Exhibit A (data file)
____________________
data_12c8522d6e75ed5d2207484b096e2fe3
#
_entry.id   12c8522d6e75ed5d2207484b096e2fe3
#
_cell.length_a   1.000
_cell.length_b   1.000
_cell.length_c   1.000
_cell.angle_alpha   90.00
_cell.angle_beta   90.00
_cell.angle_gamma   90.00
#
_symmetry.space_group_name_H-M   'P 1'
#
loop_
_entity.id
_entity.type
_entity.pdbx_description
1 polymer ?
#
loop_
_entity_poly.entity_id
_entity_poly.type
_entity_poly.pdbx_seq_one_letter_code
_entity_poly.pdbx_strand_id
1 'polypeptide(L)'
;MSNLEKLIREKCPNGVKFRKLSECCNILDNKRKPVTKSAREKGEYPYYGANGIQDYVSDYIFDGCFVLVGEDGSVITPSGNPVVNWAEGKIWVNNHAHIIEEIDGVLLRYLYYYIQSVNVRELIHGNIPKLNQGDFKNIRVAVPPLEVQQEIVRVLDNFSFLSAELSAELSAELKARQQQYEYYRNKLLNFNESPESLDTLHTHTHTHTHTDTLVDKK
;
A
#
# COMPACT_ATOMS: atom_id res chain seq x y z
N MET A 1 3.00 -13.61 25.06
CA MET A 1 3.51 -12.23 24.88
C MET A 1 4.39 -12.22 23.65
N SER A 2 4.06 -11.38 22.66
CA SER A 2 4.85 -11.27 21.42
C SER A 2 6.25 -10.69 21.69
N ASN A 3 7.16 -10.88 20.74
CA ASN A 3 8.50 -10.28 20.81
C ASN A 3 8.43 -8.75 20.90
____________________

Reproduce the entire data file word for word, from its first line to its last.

data_12c8522d6e75ed5d2207484b096e2fe3
#
_entry.id   12c8522d6e75ed5d2207484b096e2fe3
#
_cell.length_a   1.000
_cell.length_b   1.000
_cell.length_c   1.000
_cell.angle_alpha   90.00
_cell.angle_beta   90.00
_cell.angle_gamma   90.00
#
_symmetry.space_group_name_H-M   'P 1'
#
loop_
_entity.id
_entity.type
_entity.pdbx_description
1 polymer ?
#
loop_
_entity_poly.entity_id
_entity_poly.type
_entity_poly.pdbx_seq_one_letter_code
_entity_poly.pdbx_strand_id
1 'polypeptide(L)'
;MSNLEKLIREKCPNGVKFRKLSECCNILDNKRKPVTKSAREKGEYPYYGANGIQDYVSDYIFDGCFVLVGEDGSVITPSGNPVVNWAEGKIWVNNHAHIIEEIDGVLLRYLYYYIQSVNVRELIHGNIPKLNQGDFKNIRVAVPPLEVQQEIVRVLDNFSFLSAELSAELSAELKARQQQYEYYRNKLLNFNESPESLDTLHTHTHTHTHTDTLVDKK
;
A
#
# COMPACT_ATOMS: atom_id res chain seq x y z
N MET A 1 3.00 -13.61 25.06
CA MET A 1 3.51 -12.23 24.88
C MET A 1 4.39 -12.22 23.65
N SER A 2 4.06 -11.38 22.66
CA SER A 2 4.85 -11.27 21.42
C SER A 2 6.25 -10.69 21.69
N ASN A 3 7.16 -10.88 20.74
CA ASN A 3 8.50 -10.28 20.81
C ASN A 3 8.43 -8.75 20.90